That all entails a lot of moving parts and, in turn, requires a strategic approach so you can get the results you want to see—more of your “perfect patient.”
(You do know who your perfect patient is, right? If not, that’s a part of the strategy you cannot afford to miss!)
Now, because so much goes into marketing that actually produces results, you need to know that part-time marketing doesn’t work. (Keep this thought in mind!)
You have to be “all in,” otherwise you might as well be all out. This goes right back to the point we just made about how medical marketing needs to be comprehensive. See, because there are so many variables and moving parts, you can’t just dabble in this arena and expect to have a full waiting room.
On the contrary, you need to make sure you’re both doing everything outlined in your strategy and monitoring the results.
But we’re getting a little ahead of ourselves. Let’s step back a second and look at what it takes to even create a proper strategy in the first place.
How to Start Creating Your Marketing Strategy
There are two overall actions you must take—each containing a variety of subfunctions:
- Perform research
- Conduct marketing audits
With regard to the research you should conduct, we’re talking about things like compiling a list of competitor keywords, performing a SWOT (strengths, weaknesses, opportunities, and threats) analysis, and filling out your competitor index and keyword analysis worksheets.
Your competitor keywords are important if you want to rank as highly as possible in search engine results pages (and you should if you also want to have that full waiting room). You can use this tool for optimal SEO.
While those competitor keywords help with search engines, your SWOT analysis has further-reaching implications. This analysis helps you to identify those areas in which:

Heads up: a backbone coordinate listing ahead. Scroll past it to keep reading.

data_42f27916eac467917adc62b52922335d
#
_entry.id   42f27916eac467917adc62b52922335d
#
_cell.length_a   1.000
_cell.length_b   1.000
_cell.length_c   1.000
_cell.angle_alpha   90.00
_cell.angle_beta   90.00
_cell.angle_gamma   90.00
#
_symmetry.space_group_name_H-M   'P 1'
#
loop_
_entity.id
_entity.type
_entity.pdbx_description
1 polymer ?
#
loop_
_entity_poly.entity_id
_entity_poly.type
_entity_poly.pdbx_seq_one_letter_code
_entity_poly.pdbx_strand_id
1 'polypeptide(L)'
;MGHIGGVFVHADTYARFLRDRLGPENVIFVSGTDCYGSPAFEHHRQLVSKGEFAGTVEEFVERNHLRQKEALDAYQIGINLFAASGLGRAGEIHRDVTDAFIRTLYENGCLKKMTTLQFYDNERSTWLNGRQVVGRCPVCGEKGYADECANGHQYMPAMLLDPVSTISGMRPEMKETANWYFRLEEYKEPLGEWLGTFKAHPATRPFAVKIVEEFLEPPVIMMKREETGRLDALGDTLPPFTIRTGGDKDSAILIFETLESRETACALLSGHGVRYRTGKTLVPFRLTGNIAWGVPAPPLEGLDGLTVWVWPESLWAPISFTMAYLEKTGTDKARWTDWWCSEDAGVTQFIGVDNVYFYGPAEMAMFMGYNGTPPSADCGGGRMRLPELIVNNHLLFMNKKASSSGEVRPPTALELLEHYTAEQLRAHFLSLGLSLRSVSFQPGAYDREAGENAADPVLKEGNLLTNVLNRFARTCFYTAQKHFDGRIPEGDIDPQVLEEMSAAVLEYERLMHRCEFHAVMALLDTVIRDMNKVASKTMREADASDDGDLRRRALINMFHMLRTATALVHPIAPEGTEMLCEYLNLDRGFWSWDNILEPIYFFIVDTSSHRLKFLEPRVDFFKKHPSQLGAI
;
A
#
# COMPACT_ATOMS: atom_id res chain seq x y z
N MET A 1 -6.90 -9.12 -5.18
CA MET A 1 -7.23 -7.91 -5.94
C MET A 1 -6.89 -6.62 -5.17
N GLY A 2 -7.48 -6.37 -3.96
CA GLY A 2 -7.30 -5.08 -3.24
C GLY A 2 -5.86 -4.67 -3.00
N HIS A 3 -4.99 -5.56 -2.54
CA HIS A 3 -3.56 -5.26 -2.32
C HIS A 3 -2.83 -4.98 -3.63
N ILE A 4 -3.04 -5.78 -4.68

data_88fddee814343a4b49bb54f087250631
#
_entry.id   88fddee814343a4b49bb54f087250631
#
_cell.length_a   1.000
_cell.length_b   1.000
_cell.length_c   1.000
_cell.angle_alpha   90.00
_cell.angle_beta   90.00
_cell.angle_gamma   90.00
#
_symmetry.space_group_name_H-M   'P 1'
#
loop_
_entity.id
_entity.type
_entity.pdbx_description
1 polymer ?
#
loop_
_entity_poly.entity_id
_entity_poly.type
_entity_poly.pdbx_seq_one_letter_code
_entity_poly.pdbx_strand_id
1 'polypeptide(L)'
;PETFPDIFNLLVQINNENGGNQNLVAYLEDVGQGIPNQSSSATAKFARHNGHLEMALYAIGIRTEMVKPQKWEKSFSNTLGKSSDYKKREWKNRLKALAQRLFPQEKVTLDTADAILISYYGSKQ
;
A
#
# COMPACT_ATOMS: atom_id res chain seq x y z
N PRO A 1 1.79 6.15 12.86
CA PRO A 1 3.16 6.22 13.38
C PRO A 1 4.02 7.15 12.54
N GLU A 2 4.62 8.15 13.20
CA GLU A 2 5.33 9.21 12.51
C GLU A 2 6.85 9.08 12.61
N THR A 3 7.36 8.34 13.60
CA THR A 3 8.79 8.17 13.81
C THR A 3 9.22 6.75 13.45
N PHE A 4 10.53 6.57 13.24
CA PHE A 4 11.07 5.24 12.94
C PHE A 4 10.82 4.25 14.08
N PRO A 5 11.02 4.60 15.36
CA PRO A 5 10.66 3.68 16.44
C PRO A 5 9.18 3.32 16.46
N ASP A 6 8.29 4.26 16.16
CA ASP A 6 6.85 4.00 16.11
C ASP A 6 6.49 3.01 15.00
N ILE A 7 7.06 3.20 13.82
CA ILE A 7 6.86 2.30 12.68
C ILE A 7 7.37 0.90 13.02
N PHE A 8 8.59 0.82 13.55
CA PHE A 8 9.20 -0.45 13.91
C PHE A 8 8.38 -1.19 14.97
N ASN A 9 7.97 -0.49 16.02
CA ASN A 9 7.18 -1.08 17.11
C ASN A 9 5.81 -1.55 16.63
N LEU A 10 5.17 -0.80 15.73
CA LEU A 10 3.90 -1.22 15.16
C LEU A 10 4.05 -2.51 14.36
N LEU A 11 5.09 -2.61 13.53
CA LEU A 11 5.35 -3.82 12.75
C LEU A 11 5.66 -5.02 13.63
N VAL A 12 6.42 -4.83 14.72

- You have an advantage over your competition (your strengths)
- You need to devote effort to improving (your weaknesses)
- You can potentially capitalize upon, but aren’t yet (your opportunities)
- You should be watching out for competitors or external situations that are unfavorable to you and your practice (your threats)
A competitor index is a tool you use to gain better understanding of your local market and other doctors in practice who are close by. You will use this worksheet to get a better grasp on your unique situation—and this is extremely valuable information when used in conjunction with these other tools.
Okay, so what do we mean by marketing audits?
Well, we’re talking about audits you perform on existing marketing areas and efforts.
From a general, overview perspective, this includes:
- Email marketing
- Social media marketing
- Online ads
- Marketing content
- Graphics and visual branding
Let’s get a little more specific and look at your website audit.
When auditing your medical practice’s website, you need to start by recording your various pages, blog posts, and other content in a worksheet. From there, you will be looking at an array of elements related to what the pages (etc.) contain and how well they are performing.
Regarding those elements, we’re talking about things like your meta tags, headlines, sub-headlines, alt text for images, and in-text links (both internal and external).
For site performance, you need to pull up analytics that cover—amongst other things—bounce rate, time spent on page, and site visitors. Then you should record this data in conjunction with the respective pages and blog posts.